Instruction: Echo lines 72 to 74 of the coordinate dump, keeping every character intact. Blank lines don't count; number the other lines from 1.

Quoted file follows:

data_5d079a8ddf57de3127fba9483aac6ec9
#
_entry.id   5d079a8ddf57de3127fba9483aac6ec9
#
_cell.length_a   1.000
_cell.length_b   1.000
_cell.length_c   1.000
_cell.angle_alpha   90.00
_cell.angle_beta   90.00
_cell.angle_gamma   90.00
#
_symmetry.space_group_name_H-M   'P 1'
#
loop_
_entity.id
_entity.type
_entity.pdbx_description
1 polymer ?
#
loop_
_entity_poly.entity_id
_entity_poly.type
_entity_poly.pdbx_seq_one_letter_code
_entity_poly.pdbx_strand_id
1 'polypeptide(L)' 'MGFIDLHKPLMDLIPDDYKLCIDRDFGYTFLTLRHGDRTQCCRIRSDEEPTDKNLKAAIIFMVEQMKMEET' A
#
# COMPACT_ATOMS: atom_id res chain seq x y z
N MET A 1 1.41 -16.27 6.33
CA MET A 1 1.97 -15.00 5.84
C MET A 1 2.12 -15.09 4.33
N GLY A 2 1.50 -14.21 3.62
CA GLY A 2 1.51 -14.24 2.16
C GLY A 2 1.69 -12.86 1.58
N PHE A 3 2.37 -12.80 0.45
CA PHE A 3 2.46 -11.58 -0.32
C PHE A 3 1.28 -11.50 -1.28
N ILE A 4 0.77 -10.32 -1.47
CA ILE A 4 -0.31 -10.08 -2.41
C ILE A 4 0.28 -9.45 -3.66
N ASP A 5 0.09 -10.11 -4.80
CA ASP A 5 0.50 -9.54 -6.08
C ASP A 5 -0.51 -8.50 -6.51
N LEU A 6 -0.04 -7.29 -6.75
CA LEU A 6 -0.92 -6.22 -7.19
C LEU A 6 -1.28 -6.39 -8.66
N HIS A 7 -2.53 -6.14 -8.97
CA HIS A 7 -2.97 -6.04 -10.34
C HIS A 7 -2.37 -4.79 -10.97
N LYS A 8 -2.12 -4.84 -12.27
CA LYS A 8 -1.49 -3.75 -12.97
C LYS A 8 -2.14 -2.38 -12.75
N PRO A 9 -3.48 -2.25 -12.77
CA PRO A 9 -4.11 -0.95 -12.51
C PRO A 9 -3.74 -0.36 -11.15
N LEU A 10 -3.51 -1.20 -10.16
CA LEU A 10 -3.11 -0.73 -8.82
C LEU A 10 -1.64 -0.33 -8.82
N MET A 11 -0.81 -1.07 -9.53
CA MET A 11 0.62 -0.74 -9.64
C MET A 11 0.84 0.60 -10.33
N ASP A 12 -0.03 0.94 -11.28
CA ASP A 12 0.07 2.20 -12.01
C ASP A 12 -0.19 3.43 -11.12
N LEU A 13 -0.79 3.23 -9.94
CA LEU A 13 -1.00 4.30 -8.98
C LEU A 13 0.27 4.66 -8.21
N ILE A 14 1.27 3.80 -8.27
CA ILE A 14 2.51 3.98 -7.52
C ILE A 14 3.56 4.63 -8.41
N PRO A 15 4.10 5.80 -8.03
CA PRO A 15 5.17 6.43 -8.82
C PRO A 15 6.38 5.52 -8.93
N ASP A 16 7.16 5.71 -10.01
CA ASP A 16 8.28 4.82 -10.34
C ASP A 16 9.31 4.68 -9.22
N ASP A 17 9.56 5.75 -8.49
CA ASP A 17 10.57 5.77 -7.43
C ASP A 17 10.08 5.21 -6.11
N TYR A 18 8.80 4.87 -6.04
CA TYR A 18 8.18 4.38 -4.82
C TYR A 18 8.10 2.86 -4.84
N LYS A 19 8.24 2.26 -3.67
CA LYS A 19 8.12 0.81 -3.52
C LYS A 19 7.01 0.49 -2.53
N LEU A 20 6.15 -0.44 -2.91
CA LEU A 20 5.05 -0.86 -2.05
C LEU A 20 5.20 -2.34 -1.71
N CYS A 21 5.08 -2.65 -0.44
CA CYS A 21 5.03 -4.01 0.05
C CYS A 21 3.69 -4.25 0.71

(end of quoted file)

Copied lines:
C PRO A 15 6.38 5.52 -8.93
N ASP A 16 7.16 5.71 -10.01
CA ASP A 16 8.28 4.82 -10.34